4. Receive email from university about the follow-up survey (if consented). This will include the same measures as the baseline but will also ask about the level of personal debt, whether participants work part time, the number of hours and the self-perceived impact on university attendance as well as whether they have considered leaving their course due to financial reasons.
  5. Participants will consent to their university sharing personal data with King’s College London as part of the baseline survey and will receive a debrief following the final survey. At this point those in the control group will have access to the messages sent to the treatment group.

What would participation involve for universities?

There are two activities which participating universities would be required to do:

  1. Send the invitation email to eligible students (and the follow-up email to those who consent to receive a second email).
  • King’s can help draft this email
  • It will include a brief summary of the study, link to the study, relevant information about the lottery prize draw, link to further information, reference that this is a King’s study.

2. Share data, as consented to by participants, with the research team.

  • We will ask participating students if they consent to data about them being shared with King’s. What exactly this data will be clear to students.
  • Following the baseline survey, we would require mobile numbers for those randomised to the treatment condition who have also consented to the university sharing this information (provided late September).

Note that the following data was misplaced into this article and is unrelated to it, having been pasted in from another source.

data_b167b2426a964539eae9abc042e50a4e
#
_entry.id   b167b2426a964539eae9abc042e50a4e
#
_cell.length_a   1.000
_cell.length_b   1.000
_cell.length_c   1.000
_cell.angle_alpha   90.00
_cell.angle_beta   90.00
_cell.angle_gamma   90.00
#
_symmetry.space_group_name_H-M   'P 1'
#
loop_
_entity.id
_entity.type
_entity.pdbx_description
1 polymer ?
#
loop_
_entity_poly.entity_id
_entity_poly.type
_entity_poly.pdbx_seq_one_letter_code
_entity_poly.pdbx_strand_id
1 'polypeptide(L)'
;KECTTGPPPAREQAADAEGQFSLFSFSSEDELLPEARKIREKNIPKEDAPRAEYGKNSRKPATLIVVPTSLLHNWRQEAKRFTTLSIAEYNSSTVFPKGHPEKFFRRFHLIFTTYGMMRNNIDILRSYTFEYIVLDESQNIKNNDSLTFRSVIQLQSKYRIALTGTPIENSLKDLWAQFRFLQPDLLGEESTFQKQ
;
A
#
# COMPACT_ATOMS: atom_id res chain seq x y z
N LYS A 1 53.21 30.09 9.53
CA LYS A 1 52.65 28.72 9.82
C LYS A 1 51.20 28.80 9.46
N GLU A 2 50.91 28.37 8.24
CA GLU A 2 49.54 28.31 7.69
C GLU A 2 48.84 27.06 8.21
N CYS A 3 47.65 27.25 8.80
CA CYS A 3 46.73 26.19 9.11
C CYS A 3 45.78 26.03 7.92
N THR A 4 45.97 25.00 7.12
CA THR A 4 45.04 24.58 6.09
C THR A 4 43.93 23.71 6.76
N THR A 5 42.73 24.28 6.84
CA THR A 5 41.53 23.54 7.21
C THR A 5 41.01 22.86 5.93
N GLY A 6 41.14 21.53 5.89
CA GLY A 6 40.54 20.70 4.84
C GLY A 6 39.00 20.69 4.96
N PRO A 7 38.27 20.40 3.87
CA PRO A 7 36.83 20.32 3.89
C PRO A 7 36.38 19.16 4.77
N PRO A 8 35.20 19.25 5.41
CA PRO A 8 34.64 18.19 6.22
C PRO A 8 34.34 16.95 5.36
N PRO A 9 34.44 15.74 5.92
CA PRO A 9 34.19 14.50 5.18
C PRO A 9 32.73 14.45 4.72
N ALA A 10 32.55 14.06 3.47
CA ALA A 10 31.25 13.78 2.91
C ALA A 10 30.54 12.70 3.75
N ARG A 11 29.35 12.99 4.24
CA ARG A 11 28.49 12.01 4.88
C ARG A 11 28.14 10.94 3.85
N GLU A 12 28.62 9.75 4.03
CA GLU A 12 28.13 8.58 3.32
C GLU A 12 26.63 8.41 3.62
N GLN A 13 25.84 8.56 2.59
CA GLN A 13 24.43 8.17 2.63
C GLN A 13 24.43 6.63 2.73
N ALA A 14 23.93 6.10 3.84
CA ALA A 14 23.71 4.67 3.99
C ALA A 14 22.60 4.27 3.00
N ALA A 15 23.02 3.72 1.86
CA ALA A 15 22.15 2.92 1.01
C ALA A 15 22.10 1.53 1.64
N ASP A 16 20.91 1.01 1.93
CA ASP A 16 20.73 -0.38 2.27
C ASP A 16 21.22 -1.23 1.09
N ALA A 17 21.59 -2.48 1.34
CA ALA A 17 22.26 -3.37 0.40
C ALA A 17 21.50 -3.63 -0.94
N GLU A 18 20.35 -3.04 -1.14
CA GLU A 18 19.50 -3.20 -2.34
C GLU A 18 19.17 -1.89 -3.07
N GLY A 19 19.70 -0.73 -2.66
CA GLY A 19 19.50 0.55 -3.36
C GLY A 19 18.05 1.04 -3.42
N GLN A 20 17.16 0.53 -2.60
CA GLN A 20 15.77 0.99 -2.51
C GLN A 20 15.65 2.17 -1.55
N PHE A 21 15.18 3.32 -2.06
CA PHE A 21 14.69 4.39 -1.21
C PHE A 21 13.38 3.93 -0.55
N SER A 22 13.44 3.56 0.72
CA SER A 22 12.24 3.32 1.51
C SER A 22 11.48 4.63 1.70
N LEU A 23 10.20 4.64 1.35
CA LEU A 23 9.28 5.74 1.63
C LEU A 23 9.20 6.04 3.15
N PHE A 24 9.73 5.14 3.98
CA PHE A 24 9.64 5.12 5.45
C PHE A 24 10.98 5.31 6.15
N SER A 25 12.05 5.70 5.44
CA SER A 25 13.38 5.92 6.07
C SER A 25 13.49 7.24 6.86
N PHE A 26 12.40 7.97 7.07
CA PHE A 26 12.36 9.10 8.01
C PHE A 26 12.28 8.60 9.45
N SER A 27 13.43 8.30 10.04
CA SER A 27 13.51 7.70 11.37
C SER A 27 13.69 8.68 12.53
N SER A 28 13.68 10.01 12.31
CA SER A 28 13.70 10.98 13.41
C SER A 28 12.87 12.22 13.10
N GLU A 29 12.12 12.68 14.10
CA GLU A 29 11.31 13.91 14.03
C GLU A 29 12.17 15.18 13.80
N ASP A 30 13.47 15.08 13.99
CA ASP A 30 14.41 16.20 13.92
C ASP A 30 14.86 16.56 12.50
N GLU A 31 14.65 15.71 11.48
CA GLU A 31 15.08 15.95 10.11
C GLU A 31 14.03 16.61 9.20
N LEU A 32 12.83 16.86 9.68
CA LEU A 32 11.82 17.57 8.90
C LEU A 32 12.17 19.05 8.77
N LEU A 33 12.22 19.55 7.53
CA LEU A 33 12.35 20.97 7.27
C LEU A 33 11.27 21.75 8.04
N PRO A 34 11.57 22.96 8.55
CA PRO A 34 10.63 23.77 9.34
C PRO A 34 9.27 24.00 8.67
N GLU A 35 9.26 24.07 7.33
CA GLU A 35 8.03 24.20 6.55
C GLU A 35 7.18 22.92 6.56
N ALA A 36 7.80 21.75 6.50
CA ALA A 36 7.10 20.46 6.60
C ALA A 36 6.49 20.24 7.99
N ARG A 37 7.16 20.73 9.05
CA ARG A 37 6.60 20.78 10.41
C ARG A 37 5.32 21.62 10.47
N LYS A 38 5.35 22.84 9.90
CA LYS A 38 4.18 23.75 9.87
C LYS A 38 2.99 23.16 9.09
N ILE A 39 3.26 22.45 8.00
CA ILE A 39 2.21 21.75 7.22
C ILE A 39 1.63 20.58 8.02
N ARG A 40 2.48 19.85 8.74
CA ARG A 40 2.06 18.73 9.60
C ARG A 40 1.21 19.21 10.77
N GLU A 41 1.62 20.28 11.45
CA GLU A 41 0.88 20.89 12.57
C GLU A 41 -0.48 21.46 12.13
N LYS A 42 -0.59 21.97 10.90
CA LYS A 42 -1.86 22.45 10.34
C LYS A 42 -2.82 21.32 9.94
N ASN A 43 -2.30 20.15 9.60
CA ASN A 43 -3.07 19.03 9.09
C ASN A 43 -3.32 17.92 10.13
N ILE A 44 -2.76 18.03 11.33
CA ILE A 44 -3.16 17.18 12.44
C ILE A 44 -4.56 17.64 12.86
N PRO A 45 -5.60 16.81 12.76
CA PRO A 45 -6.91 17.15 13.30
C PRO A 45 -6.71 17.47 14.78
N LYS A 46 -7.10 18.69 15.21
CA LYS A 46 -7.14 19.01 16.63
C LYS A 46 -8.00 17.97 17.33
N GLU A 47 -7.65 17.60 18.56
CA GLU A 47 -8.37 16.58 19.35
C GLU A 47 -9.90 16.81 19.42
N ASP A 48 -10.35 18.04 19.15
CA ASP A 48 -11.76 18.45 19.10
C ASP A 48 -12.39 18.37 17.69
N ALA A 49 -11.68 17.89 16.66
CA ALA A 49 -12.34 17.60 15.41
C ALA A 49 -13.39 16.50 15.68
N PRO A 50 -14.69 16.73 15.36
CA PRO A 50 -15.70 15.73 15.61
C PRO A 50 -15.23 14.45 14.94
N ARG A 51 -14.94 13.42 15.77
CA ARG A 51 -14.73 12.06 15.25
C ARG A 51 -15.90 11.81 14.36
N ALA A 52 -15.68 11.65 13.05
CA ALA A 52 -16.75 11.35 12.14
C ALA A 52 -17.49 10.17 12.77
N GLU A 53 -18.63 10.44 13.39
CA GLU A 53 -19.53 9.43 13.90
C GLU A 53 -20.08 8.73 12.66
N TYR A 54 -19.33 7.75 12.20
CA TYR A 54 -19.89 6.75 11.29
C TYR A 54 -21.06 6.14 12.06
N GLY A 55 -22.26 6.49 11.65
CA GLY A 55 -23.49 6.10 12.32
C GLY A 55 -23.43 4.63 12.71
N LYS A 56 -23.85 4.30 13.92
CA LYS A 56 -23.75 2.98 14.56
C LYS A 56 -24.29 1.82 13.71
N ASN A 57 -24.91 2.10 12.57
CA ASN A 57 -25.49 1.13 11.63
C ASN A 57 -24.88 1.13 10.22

• Following the follow-up survey, we would require details on, for example, widening participation status and progression to the second term, again, as consented to by students (provided end of January).

What are the benefits of taking part?

For universities, this is a chance to gain a better insight into the financial wellbeing of widening participation students. It also demonstrates a proactive step to trying to improve the outcomes of such students.

Students who participate will have the option to provide their email addresses for the purpose of entering a lottery to win a monetary prize voucher (amount and voucher type TBD). Additionally, if the treatment is effective, students may benefit from improved financial wellbeing (students in the control will be offered the same materials at the end of the trial).

Which students are eligible?

We would be looking for participating universities to send the ‘invitation to participate email’ to students who meet the following criteria at their university

Home fee paying studentsDue to EU and international students being ineligible for maintenance loans